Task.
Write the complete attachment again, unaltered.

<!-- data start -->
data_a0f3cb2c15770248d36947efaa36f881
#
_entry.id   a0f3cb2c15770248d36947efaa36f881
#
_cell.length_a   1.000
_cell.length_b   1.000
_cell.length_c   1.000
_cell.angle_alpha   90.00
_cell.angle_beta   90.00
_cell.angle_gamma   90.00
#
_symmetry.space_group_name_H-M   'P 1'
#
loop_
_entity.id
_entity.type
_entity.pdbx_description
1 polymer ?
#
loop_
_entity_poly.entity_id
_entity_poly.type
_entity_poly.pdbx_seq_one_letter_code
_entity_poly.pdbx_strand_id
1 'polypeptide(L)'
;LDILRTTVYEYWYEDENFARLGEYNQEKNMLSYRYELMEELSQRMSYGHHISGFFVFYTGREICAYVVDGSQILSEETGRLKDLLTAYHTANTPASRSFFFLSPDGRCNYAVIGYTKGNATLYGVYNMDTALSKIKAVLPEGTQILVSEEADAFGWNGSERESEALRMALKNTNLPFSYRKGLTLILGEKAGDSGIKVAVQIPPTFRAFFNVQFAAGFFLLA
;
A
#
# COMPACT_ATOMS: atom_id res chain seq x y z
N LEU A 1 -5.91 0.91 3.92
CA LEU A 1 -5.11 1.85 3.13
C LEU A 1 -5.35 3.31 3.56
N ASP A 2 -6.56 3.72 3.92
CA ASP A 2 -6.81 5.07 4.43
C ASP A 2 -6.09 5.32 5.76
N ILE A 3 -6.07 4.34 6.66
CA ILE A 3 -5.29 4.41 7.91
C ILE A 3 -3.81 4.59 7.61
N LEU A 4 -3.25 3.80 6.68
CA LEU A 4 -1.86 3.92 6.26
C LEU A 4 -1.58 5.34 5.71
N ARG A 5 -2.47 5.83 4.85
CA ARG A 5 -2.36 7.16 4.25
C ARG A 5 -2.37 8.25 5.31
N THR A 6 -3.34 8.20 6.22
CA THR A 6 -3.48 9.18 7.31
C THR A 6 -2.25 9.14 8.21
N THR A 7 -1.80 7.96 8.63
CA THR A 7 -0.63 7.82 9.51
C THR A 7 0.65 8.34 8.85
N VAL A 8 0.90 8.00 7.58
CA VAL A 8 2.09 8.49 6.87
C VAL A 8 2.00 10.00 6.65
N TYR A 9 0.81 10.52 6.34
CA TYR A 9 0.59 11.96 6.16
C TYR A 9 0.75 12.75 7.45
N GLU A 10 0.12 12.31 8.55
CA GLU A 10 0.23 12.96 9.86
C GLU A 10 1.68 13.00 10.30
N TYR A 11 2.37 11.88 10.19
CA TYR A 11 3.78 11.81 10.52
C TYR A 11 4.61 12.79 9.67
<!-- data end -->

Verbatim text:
data_a0f3cb2c15770248d36947efaa36f881
#
_entry.id   a0f3cb2c15770248d36947efaa36f881
#
_cell.length_a   1.000
_cell.length_b   1.000
_cell.length_c   1.000
_cell.angle_alpha   90.00
_cell.angle_beta   90.00
_cell.angle_gamma   90.00
#
_symmetry.space_group_name_H-M   'P 1'
#
loop_
_entity.id
_entity.type
_entity.pdbx_description
1 polymer ?
#
loop_
_entity_poly.entity_id
_entity_poly.type
_entity_poly.pdbx_seq_one_letter_code
_entity_poly.pdbx_strand_id
1 'polypeptide(L)'
;LDILRTTVYEYWYEDENFARLGEYNQEKNMLSYRYELMEELSQRMSYGHHISGFFVFYTGREICAYVVDGSQILSEETGRLKDLLTAYHTANTPASRSFFFLSPDGRCNYAVIGYTKGNATLYGVYNMDTALSKIKAVLPEGTQILVSEEADAFGWNGSERESEALRMALKNTNLPFSYRKGLTLILGEKAGDSGIKVAVQIPPTFRAFFNVQFAAGFFLLA
;
A
#
# COMPACT_ATOMS: atom_id res chain seq x y z
N LEU A 1 -5.91 0.91 3.92
CA LEU A 1 -5.11 1.85 3.13
C LEU A 1 -5.35 3.31 3.56
N ASP A 2 -6.56 3.72 3.92
CA ASP A 2 -6.81 5.07 4.43
C ASP A 2 -6.09 5.32 5.76
N ILE A 3 -6.07 4.34 6.66
CA ILE A 3 -5.29 4.41 7.91
C ILE A 3 -3.81 4.59 7.61
N LEU A 4 -3.25 3.80 6.68
CA LEU A 4 -1.86 3.92 6.26
C LEU A 4 -1.58 5.34 5.71
N ARG A 5 -2.47 5.83 4.85
CA ARG A 5 -2.36 7.16 4.25
C ARG A 5 -2.37 8.25 5.31
N THR A 6 -3.34 8.20 6.22
CA THR A 6 -3.48 9.18 7.31
C THR A 6 -2.25 9.14 8.21
N THR A 7 -1.80 7.96 8.63
CA THR A 7 -0.63 7.82 9.51
C THR A 7 0.65 8.34 8.85
N VAL A 8 0.90 8.00 7.58
CA VAL A 8 2.09 8.49 6.87
C VAL A 8 2.00 10.00 6.65
N TYR A 9 0.81 10.52 6.34
CA TYR A 9 0.59 11.96 6.16
C TYR A 9 0.75 12.75 7.45
N GLU A 10 0.12 12.31 8.55
CA GLU A 10 0.23 12.96 9.86
C GLU A 10 1.68 13.00 10.30
N TYR A 11 2.37 11.88 10.19
CA TYR A 11 3.78 11.81 10.52
C TYR A 11 4.61 12.79 9.67